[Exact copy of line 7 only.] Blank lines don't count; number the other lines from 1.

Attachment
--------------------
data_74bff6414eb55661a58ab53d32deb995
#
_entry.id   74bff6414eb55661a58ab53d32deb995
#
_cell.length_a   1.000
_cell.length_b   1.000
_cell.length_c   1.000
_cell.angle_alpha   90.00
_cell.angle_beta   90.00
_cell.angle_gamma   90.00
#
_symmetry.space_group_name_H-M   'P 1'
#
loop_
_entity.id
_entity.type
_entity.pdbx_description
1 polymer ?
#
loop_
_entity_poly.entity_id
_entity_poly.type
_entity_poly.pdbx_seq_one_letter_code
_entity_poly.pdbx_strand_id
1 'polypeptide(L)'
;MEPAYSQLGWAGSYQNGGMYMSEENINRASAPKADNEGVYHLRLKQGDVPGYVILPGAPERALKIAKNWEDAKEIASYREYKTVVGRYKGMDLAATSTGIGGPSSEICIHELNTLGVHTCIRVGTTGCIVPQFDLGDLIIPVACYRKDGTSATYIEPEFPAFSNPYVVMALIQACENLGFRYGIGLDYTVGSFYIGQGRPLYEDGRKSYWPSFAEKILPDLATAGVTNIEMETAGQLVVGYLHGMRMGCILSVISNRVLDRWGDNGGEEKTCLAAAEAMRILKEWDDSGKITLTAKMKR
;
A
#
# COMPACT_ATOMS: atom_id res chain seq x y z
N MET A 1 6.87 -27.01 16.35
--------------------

_cell.length_c   1.000